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On Pa. natural gas tax, different polls yield different results

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Gov. Rendell explains the tax and the regulation of natural gas from the Marcellus Shale to a gathering of environmental groups at Coventry Woods Preserve in Pottstown last month.
Gov. Rendell explains the tax and the regulation of natural gas from the Marcellus Shale to a gathering of environmental groups at Coventry Woods Preserve in Pottstown last month. JOHN MARTIN / Staff Photographer

Pennsylvania legislators struggling to gauge public sentiment about a tax on Marcellus Shale natural gas can always turn to opinion polls.

As luck would have it, there is a poll to support every position.

Gov. Rendell, who has been pressing the legislature to enact a tax on gas production this week, often cites an August survey that found that 78 percent of Pennsylvanians support a gas severance tax, while only 14 percent oppose it.

That seems decisive.

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  • Except that, in March, a Franklin & Marshall College poll arrived at a different conclusion. The poll, directed by G. Terry Madonna, indicated that only 35 percent of Pennsylvanians favor increasing taxes on natural-gas extraction companies. Nearly half - 49 percent - were opposed.

    What to make of this?

    It's all in how the question is asked.

    Gas-industry supporters say the Rendell-commissioned telephone poll of 504 people, conducted by Republican pollster Frank Luntz and Democratic pollster Jefrey Pollock, was biased and designed to elicit a specific response to support the governor's position.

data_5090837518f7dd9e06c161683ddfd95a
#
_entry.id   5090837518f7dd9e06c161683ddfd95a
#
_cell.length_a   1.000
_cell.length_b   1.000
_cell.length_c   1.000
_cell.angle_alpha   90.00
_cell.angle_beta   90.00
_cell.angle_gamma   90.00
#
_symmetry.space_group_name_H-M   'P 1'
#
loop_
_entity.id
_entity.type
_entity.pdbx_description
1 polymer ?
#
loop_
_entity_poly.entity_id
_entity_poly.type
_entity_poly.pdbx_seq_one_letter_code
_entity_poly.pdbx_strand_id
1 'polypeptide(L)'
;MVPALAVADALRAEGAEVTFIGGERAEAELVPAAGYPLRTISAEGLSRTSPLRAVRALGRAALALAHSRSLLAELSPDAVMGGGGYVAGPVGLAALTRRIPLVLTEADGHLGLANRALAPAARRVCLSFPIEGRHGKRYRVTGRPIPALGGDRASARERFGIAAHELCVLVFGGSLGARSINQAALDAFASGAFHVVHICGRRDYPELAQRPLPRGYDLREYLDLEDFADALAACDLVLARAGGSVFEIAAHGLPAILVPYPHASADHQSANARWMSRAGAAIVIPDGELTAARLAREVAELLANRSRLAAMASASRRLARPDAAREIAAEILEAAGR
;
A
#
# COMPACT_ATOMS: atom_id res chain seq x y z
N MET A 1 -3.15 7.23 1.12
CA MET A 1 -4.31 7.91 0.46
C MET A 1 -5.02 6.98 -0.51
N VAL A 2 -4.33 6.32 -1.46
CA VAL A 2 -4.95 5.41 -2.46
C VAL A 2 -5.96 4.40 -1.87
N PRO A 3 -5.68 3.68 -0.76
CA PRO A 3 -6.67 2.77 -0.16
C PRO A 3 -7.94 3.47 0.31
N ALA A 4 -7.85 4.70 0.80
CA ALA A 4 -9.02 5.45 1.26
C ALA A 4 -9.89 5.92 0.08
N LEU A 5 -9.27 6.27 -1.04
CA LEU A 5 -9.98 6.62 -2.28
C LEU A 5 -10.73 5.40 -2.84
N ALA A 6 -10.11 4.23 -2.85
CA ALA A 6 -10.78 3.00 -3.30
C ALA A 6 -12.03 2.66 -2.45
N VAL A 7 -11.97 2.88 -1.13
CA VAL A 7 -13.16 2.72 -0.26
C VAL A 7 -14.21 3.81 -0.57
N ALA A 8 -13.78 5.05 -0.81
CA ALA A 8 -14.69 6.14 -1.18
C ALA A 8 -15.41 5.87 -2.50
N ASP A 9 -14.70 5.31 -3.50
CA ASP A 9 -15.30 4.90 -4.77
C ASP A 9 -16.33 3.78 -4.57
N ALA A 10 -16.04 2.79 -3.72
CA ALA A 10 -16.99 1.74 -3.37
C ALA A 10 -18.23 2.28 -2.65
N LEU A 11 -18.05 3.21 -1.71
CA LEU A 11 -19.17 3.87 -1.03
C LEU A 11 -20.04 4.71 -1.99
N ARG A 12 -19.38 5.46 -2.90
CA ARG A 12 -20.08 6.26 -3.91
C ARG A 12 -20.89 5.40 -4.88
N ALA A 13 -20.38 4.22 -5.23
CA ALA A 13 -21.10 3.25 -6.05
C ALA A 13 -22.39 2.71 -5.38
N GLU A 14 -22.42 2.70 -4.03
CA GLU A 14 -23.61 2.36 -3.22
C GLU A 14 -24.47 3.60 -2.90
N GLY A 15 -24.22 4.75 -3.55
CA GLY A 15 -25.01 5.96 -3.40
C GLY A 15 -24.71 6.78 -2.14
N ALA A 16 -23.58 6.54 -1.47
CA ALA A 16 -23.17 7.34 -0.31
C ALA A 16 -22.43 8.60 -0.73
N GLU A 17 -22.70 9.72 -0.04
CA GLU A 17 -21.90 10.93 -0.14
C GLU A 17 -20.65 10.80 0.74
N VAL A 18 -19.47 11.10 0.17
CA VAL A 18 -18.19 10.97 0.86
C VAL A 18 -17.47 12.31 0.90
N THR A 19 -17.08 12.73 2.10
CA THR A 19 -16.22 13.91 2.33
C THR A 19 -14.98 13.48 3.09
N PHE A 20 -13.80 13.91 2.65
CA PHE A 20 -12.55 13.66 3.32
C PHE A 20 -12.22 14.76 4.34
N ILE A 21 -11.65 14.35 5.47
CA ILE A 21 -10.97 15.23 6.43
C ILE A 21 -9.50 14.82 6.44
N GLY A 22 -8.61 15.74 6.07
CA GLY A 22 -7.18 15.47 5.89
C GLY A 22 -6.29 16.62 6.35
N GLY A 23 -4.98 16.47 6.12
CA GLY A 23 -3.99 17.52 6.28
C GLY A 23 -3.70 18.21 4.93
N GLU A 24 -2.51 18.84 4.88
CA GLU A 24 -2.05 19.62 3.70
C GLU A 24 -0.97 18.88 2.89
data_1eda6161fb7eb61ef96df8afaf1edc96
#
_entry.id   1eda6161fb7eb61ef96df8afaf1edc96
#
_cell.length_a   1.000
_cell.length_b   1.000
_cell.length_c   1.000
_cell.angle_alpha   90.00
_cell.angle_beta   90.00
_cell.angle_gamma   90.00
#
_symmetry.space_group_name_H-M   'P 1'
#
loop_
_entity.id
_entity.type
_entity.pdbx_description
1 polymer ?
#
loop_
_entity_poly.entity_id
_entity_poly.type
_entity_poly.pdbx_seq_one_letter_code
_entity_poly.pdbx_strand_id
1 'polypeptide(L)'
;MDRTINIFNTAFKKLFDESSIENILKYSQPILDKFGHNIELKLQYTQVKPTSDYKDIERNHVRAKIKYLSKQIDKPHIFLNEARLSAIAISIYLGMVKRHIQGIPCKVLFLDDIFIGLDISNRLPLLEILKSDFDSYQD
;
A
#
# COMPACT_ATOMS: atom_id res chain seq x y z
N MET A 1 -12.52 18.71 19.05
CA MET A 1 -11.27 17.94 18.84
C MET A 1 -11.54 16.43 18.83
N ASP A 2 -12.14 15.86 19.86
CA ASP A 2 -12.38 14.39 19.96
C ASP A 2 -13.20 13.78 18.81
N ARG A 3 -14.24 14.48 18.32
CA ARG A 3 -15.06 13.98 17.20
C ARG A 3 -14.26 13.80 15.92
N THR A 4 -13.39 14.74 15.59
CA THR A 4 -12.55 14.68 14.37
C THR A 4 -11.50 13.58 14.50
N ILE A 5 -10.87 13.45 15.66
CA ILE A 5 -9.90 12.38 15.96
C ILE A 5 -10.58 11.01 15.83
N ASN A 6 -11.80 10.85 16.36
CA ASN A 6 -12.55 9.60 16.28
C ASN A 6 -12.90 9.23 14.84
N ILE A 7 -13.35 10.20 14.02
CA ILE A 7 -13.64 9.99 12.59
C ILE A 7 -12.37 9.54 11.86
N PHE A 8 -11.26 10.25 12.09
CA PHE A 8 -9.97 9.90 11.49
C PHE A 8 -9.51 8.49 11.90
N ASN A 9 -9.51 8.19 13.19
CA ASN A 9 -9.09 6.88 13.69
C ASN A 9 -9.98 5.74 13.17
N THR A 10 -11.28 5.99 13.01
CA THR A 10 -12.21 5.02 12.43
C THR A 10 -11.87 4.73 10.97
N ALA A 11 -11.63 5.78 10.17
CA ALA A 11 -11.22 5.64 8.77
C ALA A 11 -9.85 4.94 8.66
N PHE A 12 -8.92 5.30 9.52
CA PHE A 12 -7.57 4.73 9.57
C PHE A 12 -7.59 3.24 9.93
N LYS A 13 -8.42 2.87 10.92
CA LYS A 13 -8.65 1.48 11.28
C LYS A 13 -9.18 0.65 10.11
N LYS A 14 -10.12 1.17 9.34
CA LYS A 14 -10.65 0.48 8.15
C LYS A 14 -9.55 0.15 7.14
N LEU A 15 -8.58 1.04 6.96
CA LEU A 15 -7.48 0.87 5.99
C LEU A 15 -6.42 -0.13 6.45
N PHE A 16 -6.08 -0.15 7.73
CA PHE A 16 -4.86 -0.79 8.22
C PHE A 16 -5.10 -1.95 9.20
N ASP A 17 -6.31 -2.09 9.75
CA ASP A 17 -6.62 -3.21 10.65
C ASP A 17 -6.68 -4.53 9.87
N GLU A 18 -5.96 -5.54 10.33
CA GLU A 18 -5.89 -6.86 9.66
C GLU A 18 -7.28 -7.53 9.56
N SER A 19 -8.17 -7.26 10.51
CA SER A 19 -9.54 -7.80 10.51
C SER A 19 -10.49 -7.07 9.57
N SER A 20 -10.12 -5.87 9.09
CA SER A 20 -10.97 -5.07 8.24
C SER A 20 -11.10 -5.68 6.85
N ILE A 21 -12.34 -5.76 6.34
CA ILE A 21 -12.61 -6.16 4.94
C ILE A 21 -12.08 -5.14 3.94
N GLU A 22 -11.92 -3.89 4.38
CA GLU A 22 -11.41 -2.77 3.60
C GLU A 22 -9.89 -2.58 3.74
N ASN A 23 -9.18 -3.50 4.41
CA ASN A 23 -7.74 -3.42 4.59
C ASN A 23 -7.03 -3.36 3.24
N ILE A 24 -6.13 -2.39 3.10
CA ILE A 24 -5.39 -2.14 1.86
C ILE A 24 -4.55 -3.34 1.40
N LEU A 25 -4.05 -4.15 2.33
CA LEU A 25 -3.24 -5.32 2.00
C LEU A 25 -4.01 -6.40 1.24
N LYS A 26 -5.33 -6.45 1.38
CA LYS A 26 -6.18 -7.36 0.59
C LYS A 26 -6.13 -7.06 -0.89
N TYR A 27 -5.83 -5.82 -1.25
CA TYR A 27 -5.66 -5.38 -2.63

The 123-word question begins by explaining that the Marcellus Shale is a large natural-gas discovery and that "large multinational gas-drilling companies from other states and other countries are coming here to lease land and extract this gas."

    "This discovery holds the promise of significant economic development and the creation of new jobs, but it has also placed new and difficult stresses on local services, harmed water supplies, and destroyed local roads.

    "In other states, these companies pay a special tax to fund programs that will protect our environment and help local governments handle the increased demand on their services. Would you favor or oppose a special tax on these multinational gas companies for that specific purpose?"

    Severance-tax opponents say it's no wonder three-quarters of the respondents agreed to tax companies that the question implies are foreign-owned.

    "This is public-opinion polling malpractice at its worst," said Travis Windle, spokesman for the Marcellus Shale Coalition, an industry group.

    Gary Tuma, Rendell's spokesman, said the poll question "presents factual and relevant information."

    The Franklin & Marshall telephone poll of 964 registered voters in Pennsylvania asked respondents whether they supported or opposed several state tax proposals, including taxing cigars and smokeless tobacco or making I-80 a toll road.

    Without attempting to describe the Marcellus Shale, the college's pollsters simply asked whether responents supported "increasing taxes on companies that extract and sell natural gas." A plurality said no.

    A similar telephone poll of 600 registered voters in Pennsylvania conducted in July by Harris Interactive on behalf of the American Petroleum Institute found even greater opposition to more taxes on oil and gas, without specifically asking about a severance tax.

    The Harris poll asked a series of questions about various taxes, including: "Do you support or oppose increased taxes on America's oil and natural-gas industry?" About 31 percent supported higher taxes, and 61 percent opposed.

    Who's to say politicians in Harrisburg even read the polls?

    The governor has proposed a 6.2 percent severance tax, the House Democrats have proposed a 9.8 percent tax, and the Senate Republicans have called for a 1.5 percent tax.

    Madonna, director of Franklin & Marshall's Center for Politics and Public Affairs, said that no matter how the poll question is phrased, he does not detect much public upheaval about shale gas.

    "I think it is not exactly something the residents of the state know much about or are very much concerned about, despite the fact it's a huge policy and political issue in the state," he said.

     


    Contact staff writer Andrew Maykuth

    at 215-854-2947 or amaykuth@phillynews.com.

    Inquirer Staff Writer
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